PGA Tour Commissioner Tim Finchem once told me that fans don't realize how much the pros factor in the amount of money a tournament raises for charity when figuring out their playing schedules.
These days I find his argument unconvincing. There used to be something on Tour called the Texas swing, during which three of the four events in the Lone Star State the Houston Open, the Byron Nelson and the Colonial were played in near succession. (The Texas Open was usually held later in the year.)
The proximity in dates and distance of the tournaments added to their appeal because a pro could stay in a single state, albeit a big one, for almost a month. The events also had long traditions and famous frontmen. Jack Burke Jr. remains Houston's Mr. Golf, an honorific bestowed in Dallas on the late Byron Nelson (who personally rounded up player commitments) and in Fort Worth (home of the Colonial) on the legendary Ben Hogan.
Further, all of the Texas tournaments have been good to charity. According to several tournament directors, in 2006 the Texas Open ranked first on Tour in charitable contributions with $7 million, while the Nelson was third ($6.3 million), Houston fifth ($4.5 million), and the Colonial kicked in $2.6 million. That's $20 million from Texas.
By Finchem's standard, that kind of generosity should have turned the players' heads. Then why are so many of the top-ranked pros taking a pass on the Texas swing?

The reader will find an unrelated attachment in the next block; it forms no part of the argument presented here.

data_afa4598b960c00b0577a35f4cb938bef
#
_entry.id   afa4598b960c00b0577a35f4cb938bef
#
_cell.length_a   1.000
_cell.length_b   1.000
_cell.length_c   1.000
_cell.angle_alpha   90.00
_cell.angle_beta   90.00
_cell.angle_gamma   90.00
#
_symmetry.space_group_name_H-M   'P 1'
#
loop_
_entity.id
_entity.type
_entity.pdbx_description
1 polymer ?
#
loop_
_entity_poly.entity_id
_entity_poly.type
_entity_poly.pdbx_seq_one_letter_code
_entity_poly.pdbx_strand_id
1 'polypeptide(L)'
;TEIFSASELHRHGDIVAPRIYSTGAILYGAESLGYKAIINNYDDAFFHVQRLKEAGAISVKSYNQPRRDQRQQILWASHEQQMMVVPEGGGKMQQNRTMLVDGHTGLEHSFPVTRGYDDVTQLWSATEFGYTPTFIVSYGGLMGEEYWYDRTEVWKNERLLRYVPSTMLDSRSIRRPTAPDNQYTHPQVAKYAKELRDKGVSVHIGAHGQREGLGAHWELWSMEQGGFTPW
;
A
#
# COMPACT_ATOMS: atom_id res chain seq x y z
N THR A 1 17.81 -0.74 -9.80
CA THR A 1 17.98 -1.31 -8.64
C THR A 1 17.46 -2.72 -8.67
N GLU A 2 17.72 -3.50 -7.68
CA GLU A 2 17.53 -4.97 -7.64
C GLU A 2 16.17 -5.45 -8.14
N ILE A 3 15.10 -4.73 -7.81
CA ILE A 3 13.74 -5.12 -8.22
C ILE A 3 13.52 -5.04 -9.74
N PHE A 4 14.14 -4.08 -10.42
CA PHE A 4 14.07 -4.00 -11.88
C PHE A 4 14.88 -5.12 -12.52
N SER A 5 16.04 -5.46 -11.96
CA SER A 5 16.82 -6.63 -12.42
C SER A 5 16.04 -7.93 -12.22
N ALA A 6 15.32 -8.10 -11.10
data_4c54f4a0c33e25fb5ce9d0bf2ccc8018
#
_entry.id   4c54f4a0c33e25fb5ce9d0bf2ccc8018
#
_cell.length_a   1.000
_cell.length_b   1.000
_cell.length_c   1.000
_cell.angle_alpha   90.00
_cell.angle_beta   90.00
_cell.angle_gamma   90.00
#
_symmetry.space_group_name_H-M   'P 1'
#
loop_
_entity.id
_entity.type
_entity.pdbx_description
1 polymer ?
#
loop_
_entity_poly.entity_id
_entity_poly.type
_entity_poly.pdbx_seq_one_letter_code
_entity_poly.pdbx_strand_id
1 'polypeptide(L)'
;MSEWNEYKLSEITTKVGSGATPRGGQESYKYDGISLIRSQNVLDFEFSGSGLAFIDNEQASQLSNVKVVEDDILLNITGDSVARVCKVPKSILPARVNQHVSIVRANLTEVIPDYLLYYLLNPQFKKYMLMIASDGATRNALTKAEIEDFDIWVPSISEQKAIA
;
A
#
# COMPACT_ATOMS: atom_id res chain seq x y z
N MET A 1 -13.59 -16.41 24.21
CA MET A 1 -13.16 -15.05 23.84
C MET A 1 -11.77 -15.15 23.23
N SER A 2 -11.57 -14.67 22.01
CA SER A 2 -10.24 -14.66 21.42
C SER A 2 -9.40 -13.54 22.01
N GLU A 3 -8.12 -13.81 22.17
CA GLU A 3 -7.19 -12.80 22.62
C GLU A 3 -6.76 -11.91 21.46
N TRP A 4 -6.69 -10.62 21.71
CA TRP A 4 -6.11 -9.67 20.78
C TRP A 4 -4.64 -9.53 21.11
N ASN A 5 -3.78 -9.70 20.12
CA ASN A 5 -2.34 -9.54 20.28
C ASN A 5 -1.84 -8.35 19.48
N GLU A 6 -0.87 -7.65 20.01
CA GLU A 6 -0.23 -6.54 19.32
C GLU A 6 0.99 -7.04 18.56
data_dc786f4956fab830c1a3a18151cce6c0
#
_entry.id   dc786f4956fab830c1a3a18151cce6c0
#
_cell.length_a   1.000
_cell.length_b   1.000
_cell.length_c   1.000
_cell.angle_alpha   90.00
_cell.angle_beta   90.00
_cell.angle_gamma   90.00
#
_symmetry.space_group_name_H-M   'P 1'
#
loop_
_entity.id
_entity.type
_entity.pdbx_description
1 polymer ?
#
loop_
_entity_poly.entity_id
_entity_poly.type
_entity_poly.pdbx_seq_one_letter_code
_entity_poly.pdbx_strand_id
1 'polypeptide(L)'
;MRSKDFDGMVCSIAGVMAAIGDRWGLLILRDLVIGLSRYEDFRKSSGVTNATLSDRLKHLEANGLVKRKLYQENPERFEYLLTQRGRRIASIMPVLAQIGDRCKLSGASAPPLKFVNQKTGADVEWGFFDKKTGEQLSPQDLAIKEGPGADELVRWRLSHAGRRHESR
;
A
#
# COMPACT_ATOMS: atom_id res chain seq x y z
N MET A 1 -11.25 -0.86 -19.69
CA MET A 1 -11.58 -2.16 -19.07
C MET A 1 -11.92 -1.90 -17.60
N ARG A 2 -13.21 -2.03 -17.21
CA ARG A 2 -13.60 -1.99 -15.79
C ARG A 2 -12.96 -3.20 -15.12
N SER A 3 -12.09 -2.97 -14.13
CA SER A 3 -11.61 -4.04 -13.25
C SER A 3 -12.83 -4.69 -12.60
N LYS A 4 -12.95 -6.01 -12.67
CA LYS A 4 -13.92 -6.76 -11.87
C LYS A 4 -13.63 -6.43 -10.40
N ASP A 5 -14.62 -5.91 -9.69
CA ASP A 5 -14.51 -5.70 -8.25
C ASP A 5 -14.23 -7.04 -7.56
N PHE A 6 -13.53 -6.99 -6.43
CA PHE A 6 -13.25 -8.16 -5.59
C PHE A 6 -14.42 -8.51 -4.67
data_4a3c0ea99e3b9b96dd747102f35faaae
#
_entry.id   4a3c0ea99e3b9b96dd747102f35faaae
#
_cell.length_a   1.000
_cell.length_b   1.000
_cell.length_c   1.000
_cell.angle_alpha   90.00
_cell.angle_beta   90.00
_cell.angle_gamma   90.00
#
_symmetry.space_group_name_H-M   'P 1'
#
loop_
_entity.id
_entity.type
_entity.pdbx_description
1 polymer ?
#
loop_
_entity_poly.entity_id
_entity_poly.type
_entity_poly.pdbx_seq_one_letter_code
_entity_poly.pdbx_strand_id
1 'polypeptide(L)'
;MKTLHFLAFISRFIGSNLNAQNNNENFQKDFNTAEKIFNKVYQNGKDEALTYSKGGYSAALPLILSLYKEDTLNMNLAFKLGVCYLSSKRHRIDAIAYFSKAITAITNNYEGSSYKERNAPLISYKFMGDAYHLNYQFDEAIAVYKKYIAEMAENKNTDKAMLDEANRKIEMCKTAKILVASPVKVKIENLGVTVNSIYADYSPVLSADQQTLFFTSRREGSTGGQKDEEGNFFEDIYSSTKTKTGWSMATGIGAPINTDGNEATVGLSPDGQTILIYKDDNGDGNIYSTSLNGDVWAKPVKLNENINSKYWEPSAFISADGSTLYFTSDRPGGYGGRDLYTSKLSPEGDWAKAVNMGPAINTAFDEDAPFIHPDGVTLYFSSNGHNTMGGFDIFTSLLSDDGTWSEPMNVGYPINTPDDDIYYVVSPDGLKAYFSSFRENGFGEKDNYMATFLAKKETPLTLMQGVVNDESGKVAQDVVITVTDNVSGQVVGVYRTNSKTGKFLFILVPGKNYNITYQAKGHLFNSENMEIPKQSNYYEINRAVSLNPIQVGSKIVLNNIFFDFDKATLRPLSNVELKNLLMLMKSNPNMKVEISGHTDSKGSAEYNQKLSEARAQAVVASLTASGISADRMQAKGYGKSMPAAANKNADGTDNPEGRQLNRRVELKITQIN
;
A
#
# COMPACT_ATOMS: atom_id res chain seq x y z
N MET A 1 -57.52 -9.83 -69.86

Go back to last year, when with one hand the Tour was patting itself on the back for reaching $1 billion in charitable giving with a yearlong ad campaign called Drive to a Billion (which conveniently concluded at the Tour's own Tour Championship), while with the other it was reworking the 2007 schedule.
The Tour applauded itself for taking Texas's money but returned the favor with four lousy spots on the schedule.
The Houston Open, which has never been graced by Tiger Woods, was moved to the week before the Masters, always a dark period for the No. 1 player in the world. The Nelson, with its prime mid-May date reassigned to the Tour-owned Players Championship, was stuck in a late-April pit, and the results were predictable: Of the top 15 players only Phil Mickelson, Vijay Singh, Luke Donald and Sergio Garcia showed up especially lamentable because this was the first Nelson since the death of its namesake.
This week's Colonial was cast into the late-May lull between the Players and Jack Nicklaus's Memorial, and at press time only one top 10 player had committed.
But these events are prime compared with the Texas Open, consigned to the worst fate of all: the irrelevance of the post-FedEx Cup fall season.
Maybe the commissioner really believes that what a tournament gives away matters, and that on the PGA Tour doing good is as important as doing well. No one in Texas does anymore.
SI contributor Art Stricklin lives in Plano, Texas.